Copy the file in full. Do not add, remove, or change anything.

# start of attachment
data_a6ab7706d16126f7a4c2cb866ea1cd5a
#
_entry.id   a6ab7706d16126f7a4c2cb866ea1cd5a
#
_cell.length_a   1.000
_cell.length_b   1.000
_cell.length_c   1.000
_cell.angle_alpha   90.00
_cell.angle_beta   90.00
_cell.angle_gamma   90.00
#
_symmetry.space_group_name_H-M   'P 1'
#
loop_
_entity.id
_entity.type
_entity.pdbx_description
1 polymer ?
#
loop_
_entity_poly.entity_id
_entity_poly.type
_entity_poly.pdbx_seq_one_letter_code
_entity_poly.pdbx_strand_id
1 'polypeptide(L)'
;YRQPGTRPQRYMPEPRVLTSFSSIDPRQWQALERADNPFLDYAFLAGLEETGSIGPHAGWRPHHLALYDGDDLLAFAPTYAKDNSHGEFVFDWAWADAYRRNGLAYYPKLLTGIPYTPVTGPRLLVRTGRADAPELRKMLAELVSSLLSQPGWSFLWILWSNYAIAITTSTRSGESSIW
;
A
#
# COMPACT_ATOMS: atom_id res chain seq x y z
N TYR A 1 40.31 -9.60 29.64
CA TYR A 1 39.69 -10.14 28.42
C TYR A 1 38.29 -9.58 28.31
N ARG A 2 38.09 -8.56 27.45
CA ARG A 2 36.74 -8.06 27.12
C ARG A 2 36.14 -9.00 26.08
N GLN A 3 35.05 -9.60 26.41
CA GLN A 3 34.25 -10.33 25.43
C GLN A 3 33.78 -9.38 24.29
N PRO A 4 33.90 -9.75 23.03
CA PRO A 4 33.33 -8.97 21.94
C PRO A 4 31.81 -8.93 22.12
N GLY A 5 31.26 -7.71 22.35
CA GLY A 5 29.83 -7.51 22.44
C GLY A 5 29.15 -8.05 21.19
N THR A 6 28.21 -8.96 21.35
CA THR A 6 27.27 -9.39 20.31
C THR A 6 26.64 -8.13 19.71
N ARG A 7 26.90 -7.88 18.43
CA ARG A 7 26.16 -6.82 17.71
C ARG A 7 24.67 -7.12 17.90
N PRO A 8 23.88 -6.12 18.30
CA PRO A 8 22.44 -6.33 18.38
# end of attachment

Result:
data_a6ab7706d16126f7a4c2cb866ea1cd5a
#
_entry.id   a6ab7706d16126f7a4c2cb866ea1cd5a
#
_cell.length_a   1.000
_cell.length_b   1.000
_cell.length_c   1.000
_cell.angle_alpha   90.00
_cell.angle_beta   90.00
_cell.angle_gamma   90.00
#
_symmetry.space_group_name_H-M   'P 1'
#
loop_
_entity.id
_entity.type
_entity.pdbx_description
1 polymer ?
#
loop_
_entity_poly.entity_id
_entity_poly.type
_entity_poly.pdbx_seq_one_letter_code
_entity_poly.pdbx_strand_id
1 'polypeptide(L)'
;YRQPGTRPQRYMPEPRVLTSFSSIDPRQWQALERADNPFLDYAFLAGLEETGSIGPHAGWRPHHLALYDGDDLLAFAPTYAKDNSHGEFVFDWAWADAYRRNGLAYYPKLLTGIPYTPVTGPRLLVRTGRADAPELRKMLAELVSSLLSQPGWSFLWILWSNYAIAITTSTRSGESSIW
;
A
#
# COMPACT_ATOMS: atom_id res chain seq x y z
N TYR A 1 40.31 -9.60 29.64
CA TYR A 1 39.69 -10.14 28.42
C TYR A 1 38.29 -9.58 28.31
N ARG A 2 38.09 -8.56 27.45
CA ARG A 2 36.74 -8.06 27.12
C ARG A 2 36.14 -9.00 26.08
N GLN A 3 35.05 -9.60 26.41
CA GLN A 3 34.25 -10.33 25.43
C GLN A 3 33.78 -9.38 24.29
N PRO A 4 33.90 -9.75 23.03
CA PRO A 4 33.33 -8.97 21.94
C PRO A 4 31.81 -8.93 22.12
N GLY A 5 31.26 -7.71 22.35
CA GLY A 5 29.83 -7.51 22.44
C GLY A 5 29.15 -8.05 21.19
N THR A 6 28.21 -8.96 21.35
CA THR A 6 27.27 -9.39 20.31
C THR A 6 26.64 -8.13 19.71
N ARG A 7 26.90 -7.88 18.43
CA ARG A 7 26.16 -6.82 17.71
C ARG A 7 24.67 -7.12 17.90
N PRO A 8 23.88 -6.12 18.30
CA PRO A 8 22.44 -6.33 18.38